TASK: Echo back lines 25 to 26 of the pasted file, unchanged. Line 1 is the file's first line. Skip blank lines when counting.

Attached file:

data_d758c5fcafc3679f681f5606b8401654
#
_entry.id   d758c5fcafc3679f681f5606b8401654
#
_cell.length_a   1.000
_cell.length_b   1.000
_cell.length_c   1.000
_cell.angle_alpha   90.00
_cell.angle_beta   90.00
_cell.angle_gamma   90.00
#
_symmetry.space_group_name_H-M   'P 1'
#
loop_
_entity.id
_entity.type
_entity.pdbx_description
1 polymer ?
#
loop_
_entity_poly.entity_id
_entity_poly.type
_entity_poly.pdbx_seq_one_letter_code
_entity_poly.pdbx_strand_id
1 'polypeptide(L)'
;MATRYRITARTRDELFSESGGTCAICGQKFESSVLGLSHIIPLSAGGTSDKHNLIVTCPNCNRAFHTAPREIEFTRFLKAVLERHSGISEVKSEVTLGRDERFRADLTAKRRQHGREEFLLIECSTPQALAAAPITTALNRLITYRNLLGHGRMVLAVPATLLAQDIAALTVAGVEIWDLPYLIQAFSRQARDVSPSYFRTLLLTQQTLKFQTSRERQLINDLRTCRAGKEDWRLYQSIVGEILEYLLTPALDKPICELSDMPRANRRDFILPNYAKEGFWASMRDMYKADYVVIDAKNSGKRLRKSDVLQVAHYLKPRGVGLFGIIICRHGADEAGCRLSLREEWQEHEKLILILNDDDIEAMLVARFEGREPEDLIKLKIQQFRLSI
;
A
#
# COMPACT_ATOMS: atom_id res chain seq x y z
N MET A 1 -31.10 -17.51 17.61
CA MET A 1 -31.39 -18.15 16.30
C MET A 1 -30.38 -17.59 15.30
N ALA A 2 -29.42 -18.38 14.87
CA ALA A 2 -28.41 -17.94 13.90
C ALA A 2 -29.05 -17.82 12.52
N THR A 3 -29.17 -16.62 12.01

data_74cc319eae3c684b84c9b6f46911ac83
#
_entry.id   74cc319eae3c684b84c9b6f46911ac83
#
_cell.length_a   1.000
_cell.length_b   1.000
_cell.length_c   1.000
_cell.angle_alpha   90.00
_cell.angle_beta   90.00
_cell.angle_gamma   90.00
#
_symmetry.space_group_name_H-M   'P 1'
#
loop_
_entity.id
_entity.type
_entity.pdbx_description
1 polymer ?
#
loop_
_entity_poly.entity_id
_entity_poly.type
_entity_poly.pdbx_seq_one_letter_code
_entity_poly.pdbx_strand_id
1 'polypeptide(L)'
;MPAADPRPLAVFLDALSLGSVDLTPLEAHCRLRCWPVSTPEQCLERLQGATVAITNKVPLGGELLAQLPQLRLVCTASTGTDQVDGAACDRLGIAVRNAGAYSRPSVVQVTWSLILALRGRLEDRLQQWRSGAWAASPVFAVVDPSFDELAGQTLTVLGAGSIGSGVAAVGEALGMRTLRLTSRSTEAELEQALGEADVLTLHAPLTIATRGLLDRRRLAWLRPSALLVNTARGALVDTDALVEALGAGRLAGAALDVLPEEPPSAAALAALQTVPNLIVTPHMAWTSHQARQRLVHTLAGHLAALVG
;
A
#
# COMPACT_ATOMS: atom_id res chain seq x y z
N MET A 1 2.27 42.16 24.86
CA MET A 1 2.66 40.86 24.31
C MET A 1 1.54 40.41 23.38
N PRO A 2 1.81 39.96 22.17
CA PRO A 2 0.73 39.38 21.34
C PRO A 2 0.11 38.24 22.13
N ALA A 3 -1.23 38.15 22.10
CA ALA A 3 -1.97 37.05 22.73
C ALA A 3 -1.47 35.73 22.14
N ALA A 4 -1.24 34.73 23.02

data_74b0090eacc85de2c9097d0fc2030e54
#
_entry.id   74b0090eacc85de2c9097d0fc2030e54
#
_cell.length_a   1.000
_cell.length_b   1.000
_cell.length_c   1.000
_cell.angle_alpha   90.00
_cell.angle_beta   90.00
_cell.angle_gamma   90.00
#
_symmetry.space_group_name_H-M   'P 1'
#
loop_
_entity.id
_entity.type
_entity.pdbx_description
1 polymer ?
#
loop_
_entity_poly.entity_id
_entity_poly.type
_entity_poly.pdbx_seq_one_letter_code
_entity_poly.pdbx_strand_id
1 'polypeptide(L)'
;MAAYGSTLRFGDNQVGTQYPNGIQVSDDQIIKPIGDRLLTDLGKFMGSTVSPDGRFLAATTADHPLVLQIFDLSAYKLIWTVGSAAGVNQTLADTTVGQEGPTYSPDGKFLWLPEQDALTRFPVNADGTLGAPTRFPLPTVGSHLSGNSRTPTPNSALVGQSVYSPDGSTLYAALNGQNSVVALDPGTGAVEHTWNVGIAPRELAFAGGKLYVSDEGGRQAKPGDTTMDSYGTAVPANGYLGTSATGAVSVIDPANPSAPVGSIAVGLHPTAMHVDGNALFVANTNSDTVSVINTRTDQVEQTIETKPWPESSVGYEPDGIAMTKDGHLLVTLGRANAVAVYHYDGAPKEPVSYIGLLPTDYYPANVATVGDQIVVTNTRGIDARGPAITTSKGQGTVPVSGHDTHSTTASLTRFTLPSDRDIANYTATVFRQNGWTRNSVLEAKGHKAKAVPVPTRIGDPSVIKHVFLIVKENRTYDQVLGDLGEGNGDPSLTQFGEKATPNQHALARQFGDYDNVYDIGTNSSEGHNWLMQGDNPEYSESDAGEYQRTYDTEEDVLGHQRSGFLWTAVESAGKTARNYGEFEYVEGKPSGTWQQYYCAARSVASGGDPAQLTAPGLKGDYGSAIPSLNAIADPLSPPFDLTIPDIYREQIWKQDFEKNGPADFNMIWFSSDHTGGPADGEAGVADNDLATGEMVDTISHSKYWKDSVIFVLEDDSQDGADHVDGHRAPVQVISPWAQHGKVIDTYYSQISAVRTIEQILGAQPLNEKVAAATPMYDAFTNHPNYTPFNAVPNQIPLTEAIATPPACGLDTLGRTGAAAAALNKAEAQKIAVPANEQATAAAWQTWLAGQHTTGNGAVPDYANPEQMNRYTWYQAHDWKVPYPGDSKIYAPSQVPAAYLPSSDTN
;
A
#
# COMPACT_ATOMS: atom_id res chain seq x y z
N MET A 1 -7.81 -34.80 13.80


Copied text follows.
1 'polypeptide(L)'
;MATRYRITARTRDELFSESGGTCAICGQKFESSVLGLSHIIPLSAGGTSDKHNLIVTCPNCNRAFHTAPREIEFTRFLKAVLERHSGISEVKSEVTLGRDERFRADLTAKRRQHGREEFLLIECSTPQALAAAPITTALNRLITYRNLLGHGRMVLAVPATLLAQDIAALTVAGVEIWDLPYLIQAFSRQARDVSPSYFRTLLLTQQTLKFQTSRERQLINDLRTCRAGKEDWRLYQSIVGEILEYLLTPALDKPICELSDMPRANRRDFILPNYAKEGFWASMRDMYKADYVVIDAKNSGKRLRKSDVLQVAHYLKPRGVGLFGIIICRHGADEAGCRLSLREEWQEHEKLILILNDDDIEAMLVARFEGREPEDLIKLKIQQFRLSI